In 2005, Batman Begins was released into theaters and changed how many fans today view Batman and DC Comics properties. Christopher Nolan took the character through a setting grounded by realism instead of the blatant fantastical. This was further augmented by the critical and commercial success of the 2008 sequel, The Dark Knight. For general audiences, this “dark and gritty” interpretation of characters like Batman, Scarecrow, Two-Face, and The Joker became the new norm and expectation. This created an identity that Warner Bros. embraced and let influence their future DC Comics properties. However, since then Warner Bros. has backtracked on this “style,” creating a confusion state for their cinematic universe.

Nolan-Esque Adaptations & Snyder’s Direction

For television properties, the most obvious example of a new property reflecting Nolan’s style was Arrow. Members of the creative team for Arrow were public in comments relating the delivery of Oliver Queen’s origins to how Nolan adapted Batman. Overtime Arrow created its own identity and style along with expanding into its own shared universe which includes The Flash, Supergirl, Legends of Tomorrow, Constantine, and Batwoman. The big screen property and spiritual successor to the Nolanverse was Zach Snyder’s Man of Steel. With Christopher Nolan producing and writer David S. Goyer helping with the story, it felt like a spiritual sequel to The Dark Knight Trilogy. It’s important to note neither Nolan or Goyer ever claimed Man of Steel would be connected to their previous work on The Dark Knight Trilogy.

When Man of Steel was released it met mixed reviews from critics although a solid group of fans clung to the film. This generated much excitement for the sequel, Batman V Superman: Dawn of Justice, which introduced a new take on Batman and Wonder Woman as well. This movie proved the first fundamental shift in the identity of the DC Extended Universe. Under Nolan and Goyer’s creative direction, Superman was likely going to be the only superhero in his world. This thought-process changed with executives at Warner Bros. desiring to compete against the Marvel Cinematic Universe and join the cinematic universe trend. The direction at this point for the movies transitioned from a Nolan-esque Universe towards a Snyder-esque Universe. Zack Snyder was going to introduce the shared universe concept with Batman V. Superman: Dawn of Justice along with casting and constructing the general direction for characters. This direction under Snyder would have built towards a 5-part storyline until the reception of Batman V Superman: Dawn of Justice led Warner Bros. to reconsider.

Multiple Creative Changes

With audiences not enjoying the “dark and gritty” versions of characters under Zack Snyder, Warner Bros. decided to make controversial changes to movies like Suicide Squad. This led to an identity crisis as Warner Bros. was promoting their universe as “fun and colorful” while removing more mature and controversial elements. These were involved largely with The Joker and Harley Quinn’s arc, which had entire scenes removed or reworked from the original story.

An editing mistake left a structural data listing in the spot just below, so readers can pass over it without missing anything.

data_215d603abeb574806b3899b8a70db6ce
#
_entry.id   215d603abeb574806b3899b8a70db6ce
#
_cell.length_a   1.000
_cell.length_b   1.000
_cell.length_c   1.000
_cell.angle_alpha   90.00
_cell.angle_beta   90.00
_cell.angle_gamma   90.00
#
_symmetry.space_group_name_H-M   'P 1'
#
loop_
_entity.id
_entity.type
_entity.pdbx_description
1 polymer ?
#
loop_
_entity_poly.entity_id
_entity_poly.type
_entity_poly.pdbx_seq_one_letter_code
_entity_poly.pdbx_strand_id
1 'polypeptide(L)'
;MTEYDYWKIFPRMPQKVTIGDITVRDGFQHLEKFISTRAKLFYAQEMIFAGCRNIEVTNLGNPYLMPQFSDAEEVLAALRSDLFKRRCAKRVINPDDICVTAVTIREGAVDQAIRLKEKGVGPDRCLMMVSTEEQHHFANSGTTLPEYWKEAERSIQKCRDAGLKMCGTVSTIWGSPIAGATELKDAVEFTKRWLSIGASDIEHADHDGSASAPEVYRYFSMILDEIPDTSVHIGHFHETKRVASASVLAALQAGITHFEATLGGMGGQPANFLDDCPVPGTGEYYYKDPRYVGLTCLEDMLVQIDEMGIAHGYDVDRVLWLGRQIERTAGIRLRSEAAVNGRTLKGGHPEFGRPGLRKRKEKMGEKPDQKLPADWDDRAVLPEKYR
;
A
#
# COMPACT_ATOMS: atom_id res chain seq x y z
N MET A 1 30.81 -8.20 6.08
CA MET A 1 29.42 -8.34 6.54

Reshoots for the movie were also organized by executives in order to present the Suicide Squad in a “lighter mood” accompanied by a marketing campaign very different from how the movie was presented early in development. Director David Ayer confirmed via tweets that Harley Quinn’s arc was “vastly simplified” between his original version and the released version of the film. Regardless, Warner Bros. was dedicated to licking their wounds with the following releases of Wonder Woman and Justice League.

While Wonder Woman was a great success for Warner Bros., Justice League was a bust. Like Suicide Squad, Warner Bros. extensively interfered with the original version of the movie based on the reception of Batman V. Superman: Dawn of Justice. This action and the aftermath spawned the infamous social media trend #ReleaseTheSnyderCut along with an entire shift in Warner Bros. release slate. Movies such as Aquaman and Shazam were too far into production to cancel and luckily were both positively received by critics and the general audience. Aquaman even crossed $1 billion at the box office, grossing more than any previous DCEU film worldwide.


For The Flash, it was first reported that Ezra Miller’s take of the character would receive a movie in 2016. The announced slate from Warner Bros. in 2014 had the movie scheduled for March 23, 2018. Unfortunately, The Flash hasn’t been able to maintain a director which has delayed the movie several times. The first creative team Warner Bros. tasked with bringing the character to the big screen was Phil Lord and Chris Miller (The Lego Movie). Unfortunately, they had to drop out due to scheduling issues which brought Seth Grahame-Smith (Abraham Lincoln: Vampire Hunter) to the project. He dropped out due to creative differences. After some more creative team changes, it appeared the film stabilized with Rick Famuyiwa (Dope) joining the project in June 2016. Kiersey Clemons joined the project as Barry Allen’s love interest Iris West with an appearance in Justice League which was cut prior to theatrical release.

After Famuyiwa left the film over creative differences and a few more creative teams came and went, Warner Bros. found brief stability again with directing duo John Francis Daley and Jonathan Goldstein (Spider-Man: Homecoming). They departed the project and were replaced by director Andy Muschietti (IT) with help from writer Christina Hodson (Bumblebee) in July 2019. The story for this film has changed multiple times from adapting the Flashpoint storyline to exploring the Speed Force multiverse to being an original story utilizing time travel to being a pseudo-origin film. Simply put, the development of The Flash has been a hot mess.

Behind the scenes at Warner Bros., the executive leadership behind the movies has changed multiple times as well. Originally, previous WB CEO Kevin Tsujihara announced multiple movies with a “director-driven” mantra which they felt made them different than the commercial machine that is Marvel Studios. Creative direction for the overall franchise was still in Snyder’s hands but that boiled down to structuring a story cohesive with the rest of the DCEU as it led to Justice League Pt. 1 and Justice League Pt. 2. Upon the release of Batman V Superman: Dawn of Justice, Warner Bros. created a new film division called DC Films which was led by Jon Berg and Geoff Johns.